Credits: Ben Raab (writer), Al Rio (penciler), Livesay/Holdredge (inks), Kevin Somers (colors), Richard Starkings & Comicraft (letters)
Summary: In the wake of Magneto’s takeover of Genosha, Professor Xavier reflects on his students and the world they must be prepared for. Marrow, Gambit, Rogue, and Shadowcat are irritated by his zealous attitude. Nightcrawler talks to Xavier, challenging him not to give in to fear. Xavier watches the team train in the Danger Room and is proud to have them as his family.
Continuity Notes: After searching the internet, Shadowcat learns her missing father is in Genosha. This is treated as a shocking revelation, but wasn’t this information revealed years earlier in Excalibur?
“Huh?” Moments: Professor Xavier repeatedly points to a videoscreen image of Genosha while trying to make a dramatic point to Nightcrawler. Unfortunately, someone forgot to actually paste an image into the panel, so he’s just pointing to a gray screen. I also wonder if several panels of a confrontation between Xavier and Shadowcat are accidentally missing word balloons.
Review: Wow, another X-Men story that hinges on Professor Xavier acting like a jerk. And it sees print just a few months before “The Shattering,” an X-crossover that uses Professor Xavier acting like a jerk as the impetus for the entire event. There’s enough material out there now for a Professor Xavier: A-Hole trade paperback, I swear. I will say this about Unlimited #23 and “The Shattering” -- there’s an actual point to the stories and Xavier is redeemed by both of their endings. New Marvel has failed pretty miserably in that regard.
The goal of this issue is to provide some insight into Xavier’s state of mind following the events of the “Magneto War” storyline. Since the main titles went off on an interdimensional/outer space arc directly following the crossover, you could argue that the team’s emotional response to the events was skimped over. Raab explores the idea that Xavier views Magneto gaining control of his own country as the ultimate defeat, while also fleshing out how he feels about returning to the X-Men (another plot development that was glossed over during the days of Uncanny and X-Men’s perpetual crossovers).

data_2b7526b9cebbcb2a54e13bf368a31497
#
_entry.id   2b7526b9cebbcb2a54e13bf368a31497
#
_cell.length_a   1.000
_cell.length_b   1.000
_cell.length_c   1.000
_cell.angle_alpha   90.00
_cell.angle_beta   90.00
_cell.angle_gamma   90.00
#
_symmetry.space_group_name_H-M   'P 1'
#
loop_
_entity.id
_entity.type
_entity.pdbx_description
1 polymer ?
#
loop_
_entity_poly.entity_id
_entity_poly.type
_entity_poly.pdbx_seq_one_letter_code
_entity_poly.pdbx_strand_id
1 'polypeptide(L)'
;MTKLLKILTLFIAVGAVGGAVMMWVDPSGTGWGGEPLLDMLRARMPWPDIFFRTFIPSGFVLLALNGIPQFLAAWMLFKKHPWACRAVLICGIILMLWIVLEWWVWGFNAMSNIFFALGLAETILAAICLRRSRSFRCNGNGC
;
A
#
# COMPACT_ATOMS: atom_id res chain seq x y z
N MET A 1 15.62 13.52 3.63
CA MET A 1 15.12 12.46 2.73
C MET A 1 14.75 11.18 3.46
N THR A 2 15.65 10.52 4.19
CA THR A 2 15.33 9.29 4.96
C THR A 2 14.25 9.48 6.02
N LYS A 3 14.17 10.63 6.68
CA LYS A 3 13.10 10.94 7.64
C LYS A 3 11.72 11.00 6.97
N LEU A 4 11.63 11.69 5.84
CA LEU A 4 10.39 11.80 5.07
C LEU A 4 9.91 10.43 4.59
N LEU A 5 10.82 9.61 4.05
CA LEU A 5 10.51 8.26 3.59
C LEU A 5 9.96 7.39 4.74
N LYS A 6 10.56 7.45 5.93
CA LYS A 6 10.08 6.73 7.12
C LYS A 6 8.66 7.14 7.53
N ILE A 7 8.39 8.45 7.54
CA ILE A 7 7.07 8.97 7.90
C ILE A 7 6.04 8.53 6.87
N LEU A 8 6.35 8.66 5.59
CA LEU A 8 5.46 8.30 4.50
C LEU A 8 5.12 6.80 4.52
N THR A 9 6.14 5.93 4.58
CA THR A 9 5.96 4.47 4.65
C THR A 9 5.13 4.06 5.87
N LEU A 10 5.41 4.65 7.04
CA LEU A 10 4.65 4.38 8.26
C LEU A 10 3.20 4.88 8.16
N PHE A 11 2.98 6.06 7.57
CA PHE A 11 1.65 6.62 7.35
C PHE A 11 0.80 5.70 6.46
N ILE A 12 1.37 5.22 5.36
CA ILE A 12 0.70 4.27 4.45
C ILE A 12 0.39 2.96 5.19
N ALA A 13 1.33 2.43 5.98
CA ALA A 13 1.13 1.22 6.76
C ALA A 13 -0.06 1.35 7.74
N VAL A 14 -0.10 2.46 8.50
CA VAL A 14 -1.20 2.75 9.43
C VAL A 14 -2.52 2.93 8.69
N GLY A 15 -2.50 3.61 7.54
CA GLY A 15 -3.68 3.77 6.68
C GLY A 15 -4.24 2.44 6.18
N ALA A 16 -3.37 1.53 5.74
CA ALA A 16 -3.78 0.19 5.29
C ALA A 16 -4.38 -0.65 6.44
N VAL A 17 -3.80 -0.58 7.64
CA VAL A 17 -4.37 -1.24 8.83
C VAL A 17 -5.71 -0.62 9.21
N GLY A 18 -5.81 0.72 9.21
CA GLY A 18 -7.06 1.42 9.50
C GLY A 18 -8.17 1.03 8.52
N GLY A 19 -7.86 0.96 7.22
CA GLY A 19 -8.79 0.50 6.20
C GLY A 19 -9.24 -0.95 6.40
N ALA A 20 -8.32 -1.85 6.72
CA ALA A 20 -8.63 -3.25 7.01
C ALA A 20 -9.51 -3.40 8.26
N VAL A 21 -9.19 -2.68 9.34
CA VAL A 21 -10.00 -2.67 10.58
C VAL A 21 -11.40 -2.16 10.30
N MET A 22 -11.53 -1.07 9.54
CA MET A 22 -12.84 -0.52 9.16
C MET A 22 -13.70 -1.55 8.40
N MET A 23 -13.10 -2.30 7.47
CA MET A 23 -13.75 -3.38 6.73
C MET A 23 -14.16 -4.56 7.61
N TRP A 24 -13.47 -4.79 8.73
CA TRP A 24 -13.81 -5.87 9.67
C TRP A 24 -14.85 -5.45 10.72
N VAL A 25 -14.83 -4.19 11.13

The story’s padded a bit with scenes of Xavier’s astral form checking out all of the X-characters starring in spin-offs, but for the most part, Raab has a clear focus. Xavier’s discouraged by a major loss, he’s wary about the future, and he’s paranoid that the latest incarnation of the team isn’t prepared. The X-Men simply see him behaving like an irritable bowel and don’t understand what’s wrong, with the exception of Nightcrawler, who once again proves what a nice guy he is by reaching out to the Professor. Nightcrawler throws some of Xavier’s old pep talks back in his face, and Xavier soon realizes that he should never give up hope in the team. The End.
As an epilogue to “Magneto War,” and a traditional “quiet” issue, this is all right. I know some fans have a problem with Al Rio, but I view him as one of the better Wildstorm artists. His characters look a little more human when compared to ones drawn by other artists who work in this style, and he doesn’t go overboard with needless rendering lines. It is a little ridiculous that apparently no one thought about how this story would relate to “The Shattering,” but I’m not surprised at this point. My fan explanation is that Xavier knew the team was annoyed by his overreaction to “Magneto War,” so he used it to add authenticity to his “drive the team away” scheme in “The Shattering.” If Marvel wanted to, they could’ve removed some of Xavier’s first-person narrative captions and just used this story as a “Shattering” prelude. As it is, I’d like to see this issue reprinted as an epilogue in a “Magneto War” trade paperback.